My Sister Esther


She was human. She could be mad, grumpy, take offense. But, she was my champion, my hero. The oldest of three girls, when we were young she was our comforter in chief, soothing us when our parents fought—which was often.

She left home when she was sixteen to attend college at UC Berkeley. We lived a short distance away and I used to cherish spending weekends with her—in the world of adults. Through her I was introduced, at the age of nine to Mad Magazine, National Lampoon, Zap Comix and the work of Robert Crumb. I didn’t understand much of what I read, but it left an impression on me. I helped silkscreen t-shirts for a student protest, shopped at a flea market on Telegraph Avenue, attended college classes, ate at Greasy spoons, listened to music at Rasputin records. It was a magical time and I relished it. It didn’t last.

When I was twelve we moved to Philadelphia and Esther stayed behind to finish college. Shortly after that she dropped out of college and, in 1974, when she was twenty-one, she went to Israel for a visit. She met a man, got married and remained there until her death. I only saw her sporadically after that—no more than once every two or three years. And, in the years before international calls became less expensive most of our communication was via letter. I didn’t really know her, this sister I had idealized. Then, in 1992 I spent three months in Israel doing fieldwork for my Master’s degree in anthropology. That summer Esther and I came to know each other, not just as sisters but as friends, as whole adults. I cherish that summer.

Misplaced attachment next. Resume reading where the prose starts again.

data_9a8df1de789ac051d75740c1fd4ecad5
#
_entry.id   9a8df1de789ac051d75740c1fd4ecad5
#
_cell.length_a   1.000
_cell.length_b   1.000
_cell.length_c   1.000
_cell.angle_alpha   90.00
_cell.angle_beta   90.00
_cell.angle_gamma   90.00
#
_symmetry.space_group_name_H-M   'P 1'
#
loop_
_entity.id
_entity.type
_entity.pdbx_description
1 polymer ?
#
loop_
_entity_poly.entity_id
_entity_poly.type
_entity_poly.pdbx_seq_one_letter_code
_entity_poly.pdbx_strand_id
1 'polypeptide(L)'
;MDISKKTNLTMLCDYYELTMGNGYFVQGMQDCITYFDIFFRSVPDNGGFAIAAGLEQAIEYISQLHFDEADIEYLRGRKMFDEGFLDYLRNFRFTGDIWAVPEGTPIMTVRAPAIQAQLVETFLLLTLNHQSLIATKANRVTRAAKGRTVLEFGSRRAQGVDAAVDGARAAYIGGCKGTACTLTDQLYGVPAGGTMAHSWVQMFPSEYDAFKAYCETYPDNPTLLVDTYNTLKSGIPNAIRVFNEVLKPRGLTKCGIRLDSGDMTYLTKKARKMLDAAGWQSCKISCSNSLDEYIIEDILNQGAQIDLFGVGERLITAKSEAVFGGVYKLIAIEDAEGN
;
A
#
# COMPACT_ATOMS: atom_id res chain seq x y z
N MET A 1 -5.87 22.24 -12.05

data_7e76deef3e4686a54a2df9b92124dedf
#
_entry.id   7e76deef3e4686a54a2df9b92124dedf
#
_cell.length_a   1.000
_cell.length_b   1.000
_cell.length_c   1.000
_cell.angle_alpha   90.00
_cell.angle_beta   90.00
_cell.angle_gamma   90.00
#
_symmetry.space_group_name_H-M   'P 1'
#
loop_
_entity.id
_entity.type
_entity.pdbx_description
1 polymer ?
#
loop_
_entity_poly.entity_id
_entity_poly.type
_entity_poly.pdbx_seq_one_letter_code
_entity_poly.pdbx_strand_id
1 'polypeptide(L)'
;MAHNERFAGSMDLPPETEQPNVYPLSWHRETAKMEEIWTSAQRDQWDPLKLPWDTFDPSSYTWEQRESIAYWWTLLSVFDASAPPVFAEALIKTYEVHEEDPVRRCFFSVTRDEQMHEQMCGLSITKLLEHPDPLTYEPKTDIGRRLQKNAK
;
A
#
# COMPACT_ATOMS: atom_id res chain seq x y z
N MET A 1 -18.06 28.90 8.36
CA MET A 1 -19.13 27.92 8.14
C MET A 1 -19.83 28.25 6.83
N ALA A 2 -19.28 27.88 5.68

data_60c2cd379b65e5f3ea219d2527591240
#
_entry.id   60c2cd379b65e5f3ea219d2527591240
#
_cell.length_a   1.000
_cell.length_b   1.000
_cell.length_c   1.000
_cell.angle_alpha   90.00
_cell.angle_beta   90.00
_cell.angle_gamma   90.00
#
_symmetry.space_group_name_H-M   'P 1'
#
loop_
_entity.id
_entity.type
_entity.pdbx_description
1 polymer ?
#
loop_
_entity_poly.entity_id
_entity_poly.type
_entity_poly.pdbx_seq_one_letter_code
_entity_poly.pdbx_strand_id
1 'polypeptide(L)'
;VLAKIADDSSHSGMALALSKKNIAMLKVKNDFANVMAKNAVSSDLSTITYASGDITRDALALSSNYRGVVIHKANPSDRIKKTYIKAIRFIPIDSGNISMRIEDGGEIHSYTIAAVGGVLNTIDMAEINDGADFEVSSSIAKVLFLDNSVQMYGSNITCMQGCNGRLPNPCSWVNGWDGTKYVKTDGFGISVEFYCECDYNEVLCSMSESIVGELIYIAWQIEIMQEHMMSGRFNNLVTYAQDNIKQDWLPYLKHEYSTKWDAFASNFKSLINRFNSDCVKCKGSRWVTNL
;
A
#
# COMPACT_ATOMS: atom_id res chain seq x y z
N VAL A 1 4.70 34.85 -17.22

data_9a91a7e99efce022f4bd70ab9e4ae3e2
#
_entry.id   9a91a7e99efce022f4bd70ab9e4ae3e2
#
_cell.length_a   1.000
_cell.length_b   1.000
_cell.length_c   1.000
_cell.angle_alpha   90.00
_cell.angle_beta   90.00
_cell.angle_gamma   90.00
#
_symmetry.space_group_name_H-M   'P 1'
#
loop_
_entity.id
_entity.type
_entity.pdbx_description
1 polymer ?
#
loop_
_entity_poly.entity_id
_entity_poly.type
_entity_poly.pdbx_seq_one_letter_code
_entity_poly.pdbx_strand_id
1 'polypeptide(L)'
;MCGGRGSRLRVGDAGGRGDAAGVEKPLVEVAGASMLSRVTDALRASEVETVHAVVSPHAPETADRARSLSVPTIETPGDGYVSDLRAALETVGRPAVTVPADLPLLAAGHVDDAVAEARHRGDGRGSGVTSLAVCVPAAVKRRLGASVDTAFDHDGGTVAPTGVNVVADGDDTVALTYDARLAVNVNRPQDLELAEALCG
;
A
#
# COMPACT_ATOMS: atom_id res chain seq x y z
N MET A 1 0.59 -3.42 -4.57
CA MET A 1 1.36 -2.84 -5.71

I cherish the memories I have of my beautiful, sweet, gentle sister. I miss her every day. I love her. Her death was unexpected. There were hints, symptoms, but she didn’t get them checked out. By the time she went to the doctor, she was close to death and she died thirty days after being diagnosed with a brain tumor.

We never know how long we have on this earth. We never know how long others have. We only have this now moment. Life is but a string of now moments. When you are tempted to fret, to worry about what might come or second guess what has already happened, stop and think. Ask yourself, “If this were my last moment on earth how would I spend it?” I say this often, but it’s worth repeating—tell those you love that you love them—often. Appreciate the world around you. Say thank you. Be kind. Give freely. Eat dessert first.

Take nothing for granted.

Life is for living so live it.

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